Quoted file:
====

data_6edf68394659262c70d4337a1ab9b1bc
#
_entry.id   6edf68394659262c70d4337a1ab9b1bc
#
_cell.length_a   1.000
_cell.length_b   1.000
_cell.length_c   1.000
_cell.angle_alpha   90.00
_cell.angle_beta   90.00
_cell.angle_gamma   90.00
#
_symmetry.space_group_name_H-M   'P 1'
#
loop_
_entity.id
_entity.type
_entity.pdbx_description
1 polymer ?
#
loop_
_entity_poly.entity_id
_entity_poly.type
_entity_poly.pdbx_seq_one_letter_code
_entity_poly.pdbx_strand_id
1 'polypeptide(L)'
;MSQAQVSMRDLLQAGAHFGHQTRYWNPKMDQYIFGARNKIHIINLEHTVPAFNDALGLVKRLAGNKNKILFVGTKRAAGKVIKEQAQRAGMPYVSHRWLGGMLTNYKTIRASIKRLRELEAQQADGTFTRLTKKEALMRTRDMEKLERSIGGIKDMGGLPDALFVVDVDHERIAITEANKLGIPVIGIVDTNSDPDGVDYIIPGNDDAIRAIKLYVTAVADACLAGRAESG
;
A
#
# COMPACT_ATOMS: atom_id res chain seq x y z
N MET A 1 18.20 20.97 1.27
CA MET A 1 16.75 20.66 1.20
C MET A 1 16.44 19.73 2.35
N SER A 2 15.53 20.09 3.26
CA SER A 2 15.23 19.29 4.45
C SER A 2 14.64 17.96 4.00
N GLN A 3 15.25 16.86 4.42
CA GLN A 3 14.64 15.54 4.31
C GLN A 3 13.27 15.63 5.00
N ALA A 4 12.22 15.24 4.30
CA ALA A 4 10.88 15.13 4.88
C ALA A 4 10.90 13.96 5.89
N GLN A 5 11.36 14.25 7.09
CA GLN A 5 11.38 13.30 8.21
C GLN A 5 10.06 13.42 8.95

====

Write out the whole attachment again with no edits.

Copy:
data_6edf68394659262c70d4337a1ab9b1bc
#
_entry.id   6edf68394659262c70d4337a1ab9b1bc
#
_cell.length_a   1.000
_cell.length_b   1.000
_cell.length_c   1.000
_cell.angle_alpha   90.00
_cell.angle_beta   90.00
_cell.angle_gamma   90.00
#
_symmetry.space_group_name_H-M   'P 1'
#
loop_
_entity.id
_entity.type
_entity.pdbx_description
1 polymer ?
#
loop_
_entity_poly.entity_id
_entity_poly.type
_entity_poly.pdbx_seq_one_letter_code
_entity_poly.pdbx_strand_id
1 'polypeptide(L)'
;MSQAQVSMRDLLQAGAHFGHQTRYWNPKMDQYIFGARNKIHIINLEHTVPAFNDALGLVKRLAGNKNKILFVGTKRAAGKVIKEQAQRAGMPYVSHRWLGGMLTNYKTIRASIKRLRELEAQQADGTFTRLTKKEALMRTRDMEKLERSIGGIKDMGGLPDALFVVDVDHERIAITEANKLGIPVIGIVDTNSDPDGVDYIIPGNDDAIRAIKLYVTAVADACLAGRAESG
;
A
#
# COMPACT_ATOMS: atom_id res chain seq x y z
N MET A 1 18.20 20.97 1.27
CA MET A 1 16.75 20.66 1.20
C MET A 1 16.44 19.73 2.35
N SER A 2 15.53 20.09 3.26
CA SER A 2 15.23 19.29 4.45
C SER A 2 14.64 17.96 4.00
N GLN A 3 15.25 16.86 4.42
CA GLN A 3 14.64 15.54 4.31
C GLN A 3 13.27 15.63 5.00
N ALA A 4 12.22 15.24 4.30
CA ALA A 4 10.88 15.13 4.88
C ALA A 4 10.90 13.96 5.89
N GLN A 5 11.36 14.25 7.09
CA GLN A 5 11.38 13.30 8.21
C GLN A 5 10.06 13.42 8.95